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What is Laser Photocoagulation?

There are a variety of treatments for macular degeneration, depending on the type of macular degeneration you have. In age-related macular degeneration (AMD), there are two subtypes: dry and wet. In dry AMD, the light-sensitive cells in the macula that send images to the brain, along with supporting tissue under the macula, slowly break down, causing vision loss.1 In wet AMD, abnormal blood vessels grow under the retina. They can leak and bleed, damaging the macula and causing vision loss.1 This abnormal blood vessel growth is also seen in myopic macular degeneration or MMD.

What is laser photocoagulation?

Laser photocoagulation is a type of laser treatment for select patients with wet AMD. If you have abnormal blood vessels scattered in the macula, this procedure is less likely to be for you; it’s more geared toward those who have abnormal blood vessels clustered together so the laser can be concentrated in one location. In this procedure, after dilation and numbing eye drops are administered, a beam of light creates small burns in the affected sections of the macula, sealing off any underlying abnormal blood vessels.2 This reduces the risk of further damage to the macula by preventing those abnormal blood vessels from leaking or bleeding. This surgery will not restore any vision previously lost from AMD but can slow the progression of further vision loss.2

While this treatment used to be used for MMD, it is not used as much anymore. The benefits for MMD have not been sustained, and this is not a preferred treatment for that kind of macular degeneration.3

What does laser photocoagulation entail?

Laser photocoagulation is done as an outpatient procedure in your eye doctor’s office. Before the procedure, ask your doctor if you have to prepare at all by not taking any medications, or if there’s anything you should do or any exams or tests that need to be done prior to the procedure.

Once you’re at the office, you’ll get drops to dilate your pupil, as well as drops to numb your eye. A special contact lens will be placed on the affected eye, to help focus the laser onto the retina.2 The doctor then uses the laser to seal off the abnormal blood vessels under the macula.

After the procedure, your eye might be covered temporarily; this is normal. You’ll be able to go home afterward, but you should have a driver since you may have light sensitivity or blurred vision.

After laser photocoagulation

Post-procedure, your eye might feel sore temporarily; ask your doctor if over-the-counter pain medications are appropriate for you. Your doctor might ask you to wear an eyepatch or dark glasses to help reduce light sensitivity for a few days. Talk with your doctor about when you’ll be able to resume your regular activities.

See your eye doctor regularly for follow-up visits to ensure that your eye heals properly and to monitor for any complications. If you experience anything out of the ordinary, especially swelling, pain, or worsening vision, call your doctor.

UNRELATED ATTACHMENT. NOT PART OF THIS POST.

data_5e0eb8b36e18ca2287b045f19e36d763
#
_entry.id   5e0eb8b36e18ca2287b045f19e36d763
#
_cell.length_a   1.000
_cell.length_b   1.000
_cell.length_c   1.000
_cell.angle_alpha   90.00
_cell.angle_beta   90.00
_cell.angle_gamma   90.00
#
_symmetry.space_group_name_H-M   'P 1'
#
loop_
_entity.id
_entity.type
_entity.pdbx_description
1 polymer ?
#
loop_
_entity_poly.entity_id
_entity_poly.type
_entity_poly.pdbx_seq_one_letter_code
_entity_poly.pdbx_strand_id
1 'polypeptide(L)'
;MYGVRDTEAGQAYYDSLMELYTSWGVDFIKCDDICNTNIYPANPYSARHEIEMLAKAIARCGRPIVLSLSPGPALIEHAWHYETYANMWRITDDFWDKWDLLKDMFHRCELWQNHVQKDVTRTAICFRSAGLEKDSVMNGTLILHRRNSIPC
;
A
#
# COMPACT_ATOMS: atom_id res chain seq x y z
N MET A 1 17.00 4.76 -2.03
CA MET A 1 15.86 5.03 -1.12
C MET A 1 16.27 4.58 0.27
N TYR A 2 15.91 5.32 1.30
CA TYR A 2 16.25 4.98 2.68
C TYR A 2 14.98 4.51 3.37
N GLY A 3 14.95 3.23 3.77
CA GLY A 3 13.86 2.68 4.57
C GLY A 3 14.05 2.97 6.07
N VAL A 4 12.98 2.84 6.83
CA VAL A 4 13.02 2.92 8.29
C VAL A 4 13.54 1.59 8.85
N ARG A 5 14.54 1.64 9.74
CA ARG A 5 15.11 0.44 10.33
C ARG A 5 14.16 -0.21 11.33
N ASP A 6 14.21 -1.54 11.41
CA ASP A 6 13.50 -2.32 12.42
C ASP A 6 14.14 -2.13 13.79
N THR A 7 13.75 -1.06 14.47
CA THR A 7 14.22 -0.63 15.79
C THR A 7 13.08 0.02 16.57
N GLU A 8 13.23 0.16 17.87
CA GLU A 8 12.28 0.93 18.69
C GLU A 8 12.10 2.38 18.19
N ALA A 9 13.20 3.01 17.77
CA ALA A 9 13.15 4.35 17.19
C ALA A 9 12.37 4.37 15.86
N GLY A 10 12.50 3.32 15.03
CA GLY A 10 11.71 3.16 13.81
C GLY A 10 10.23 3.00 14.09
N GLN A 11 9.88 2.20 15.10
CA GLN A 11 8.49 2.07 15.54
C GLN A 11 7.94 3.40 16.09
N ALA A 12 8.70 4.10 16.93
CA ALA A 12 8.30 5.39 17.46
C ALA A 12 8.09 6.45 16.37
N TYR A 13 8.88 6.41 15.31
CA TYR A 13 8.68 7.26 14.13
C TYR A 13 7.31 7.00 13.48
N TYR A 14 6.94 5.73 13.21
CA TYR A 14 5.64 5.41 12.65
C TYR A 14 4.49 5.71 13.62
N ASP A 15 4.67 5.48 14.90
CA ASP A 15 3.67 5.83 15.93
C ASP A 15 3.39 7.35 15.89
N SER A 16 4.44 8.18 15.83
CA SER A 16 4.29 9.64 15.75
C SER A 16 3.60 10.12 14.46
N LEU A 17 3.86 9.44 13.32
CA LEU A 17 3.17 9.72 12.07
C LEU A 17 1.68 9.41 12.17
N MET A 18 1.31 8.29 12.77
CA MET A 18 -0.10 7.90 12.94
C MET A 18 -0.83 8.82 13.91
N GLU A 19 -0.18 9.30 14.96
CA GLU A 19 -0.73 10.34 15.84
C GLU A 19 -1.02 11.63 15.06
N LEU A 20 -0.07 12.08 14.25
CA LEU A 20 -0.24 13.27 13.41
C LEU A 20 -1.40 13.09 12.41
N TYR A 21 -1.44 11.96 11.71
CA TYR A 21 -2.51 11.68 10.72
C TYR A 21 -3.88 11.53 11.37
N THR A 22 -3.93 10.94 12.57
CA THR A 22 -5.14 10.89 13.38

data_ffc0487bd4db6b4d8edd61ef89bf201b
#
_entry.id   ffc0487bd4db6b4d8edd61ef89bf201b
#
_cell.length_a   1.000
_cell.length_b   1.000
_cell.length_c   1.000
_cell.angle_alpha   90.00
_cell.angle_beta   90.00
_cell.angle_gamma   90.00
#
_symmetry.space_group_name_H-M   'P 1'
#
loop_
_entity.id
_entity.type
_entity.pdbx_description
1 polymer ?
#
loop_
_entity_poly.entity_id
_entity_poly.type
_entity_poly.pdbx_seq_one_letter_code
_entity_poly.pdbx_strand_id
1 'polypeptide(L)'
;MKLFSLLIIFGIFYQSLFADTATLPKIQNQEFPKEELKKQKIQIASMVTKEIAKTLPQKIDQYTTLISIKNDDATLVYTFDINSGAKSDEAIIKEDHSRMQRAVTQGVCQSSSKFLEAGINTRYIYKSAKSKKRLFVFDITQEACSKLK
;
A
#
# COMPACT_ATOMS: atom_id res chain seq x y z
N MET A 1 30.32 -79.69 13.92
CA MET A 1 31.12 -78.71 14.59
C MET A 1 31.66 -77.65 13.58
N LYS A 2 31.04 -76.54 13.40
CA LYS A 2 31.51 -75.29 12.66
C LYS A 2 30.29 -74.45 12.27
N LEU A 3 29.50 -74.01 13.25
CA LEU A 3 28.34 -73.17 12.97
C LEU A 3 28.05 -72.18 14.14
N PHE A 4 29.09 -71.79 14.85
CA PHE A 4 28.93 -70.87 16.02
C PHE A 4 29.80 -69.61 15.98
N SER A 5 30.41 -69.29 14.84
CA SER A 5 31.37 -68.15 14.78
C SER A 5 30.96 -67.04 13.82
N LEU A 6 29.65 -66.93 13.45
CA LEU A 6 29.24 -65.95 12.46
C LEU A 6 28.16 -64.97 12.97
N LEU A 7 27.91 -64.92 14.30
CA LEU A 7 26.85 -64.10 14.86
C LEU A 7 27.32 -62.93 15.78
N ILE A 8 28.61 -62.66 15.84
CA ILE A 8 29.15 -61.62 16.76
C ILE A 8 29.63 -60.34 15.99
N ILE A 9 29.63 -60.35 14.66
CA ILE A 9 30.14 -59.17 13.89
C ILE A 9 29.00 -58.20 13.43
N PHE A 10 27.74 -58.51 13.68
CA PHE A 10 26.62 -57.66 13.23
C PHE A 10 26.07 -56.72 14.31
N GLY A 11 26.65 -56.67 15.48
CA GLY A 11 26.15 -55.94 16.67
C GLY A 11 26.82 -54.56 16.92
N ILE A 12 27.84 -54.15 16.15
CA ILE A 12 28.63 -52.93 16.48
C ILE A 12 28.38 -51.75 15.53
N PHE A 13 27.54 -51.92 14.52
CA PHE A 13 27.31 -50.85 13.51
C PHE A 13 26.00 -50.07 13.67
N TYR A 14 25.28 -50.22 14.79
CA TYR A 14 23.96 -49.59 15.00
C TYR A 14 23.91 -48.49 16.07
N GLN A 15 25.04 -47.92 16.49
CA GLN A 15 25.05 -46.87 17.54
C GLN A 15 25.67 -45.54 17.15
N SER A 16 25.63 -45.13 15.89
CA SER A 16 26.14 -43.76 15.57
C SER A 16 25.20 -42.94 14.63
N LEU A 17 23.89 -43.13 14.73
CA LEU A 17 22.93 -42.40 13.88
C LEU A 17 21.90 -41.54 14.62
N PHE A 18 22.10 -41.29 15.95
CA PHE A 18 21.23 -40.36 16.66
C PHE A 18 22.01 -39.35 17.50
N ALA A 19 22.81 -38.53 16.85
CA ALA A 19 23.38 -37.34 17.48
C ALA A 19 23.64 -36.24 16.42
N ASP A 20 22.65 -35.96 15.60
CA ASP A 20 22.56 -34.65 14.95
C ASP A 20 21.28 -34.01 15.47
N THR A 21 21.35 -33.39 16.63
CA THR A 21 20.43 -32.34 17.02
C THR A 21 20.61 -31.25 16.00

Considerations

Your vision will be blurry shortly after the procedure; this is normal and resolves on its own. The surgery may cause a new area of vision loss or blind spot due to parts of the macula being burned, but overall the procedure reduces the risk of vision loss from progression of wet AMD.2

As with any medical procedure, there are risks, including2:

  • Accidental lasering of the fovea (central area of the macula), causing a significant blind spot
  • Bleeding into the eye
  • Damage to the retina from the laser scar; this might occur years later
  • Light sensitivity
  • Temporary eye soreness
  • Possibility that abnormal blood vessels may grow back

Other risks may depend on your specific circumstances. Talk with your eye doctor about what risks may apply to you regarding this procedure.

Is laser photocoagulation appropriate for you?

If you have wet AMD, talk with your eye doctor about your treatment options and whether you might be a candidate for laser photocoagulation. While it carries significant benefits, like any medical procedure, it also carries some risks. Knowing the full picture of any procedure can help you make an informed decision that’s right for you.

Written by Jaime R. Herndon | Reviewed September 2019
  1. National Institutes of Health: National Eye Institute. Facts About Age-Related Macular Degeneration. 2015. https://nei.nih.gov/health/maculardegen/armd_facts. Accessed November 16, 2018.
  2. Johns Hopkins Medicine. Laser Photocoagulation for Age-Related Macular Degeneration. n.d. https://www.hopkinsmedicine.org/healthlibrary/test_procedures/other/laser_photocoagulation_for_age-related_macular_degeneration_135,342. Accessed November 16, 2018.
  3. Raecker M, Park D-W, Lauer A. Diagnosis and Treatment of CNV in Myopic Macular Degeneration. American Academy of Ophthalmology. 2015. https://www.aao.org/eyenet/article/diagnosis-treatment-of-cnv-in-myopic-macular-degen. Accessed February 4, 2019.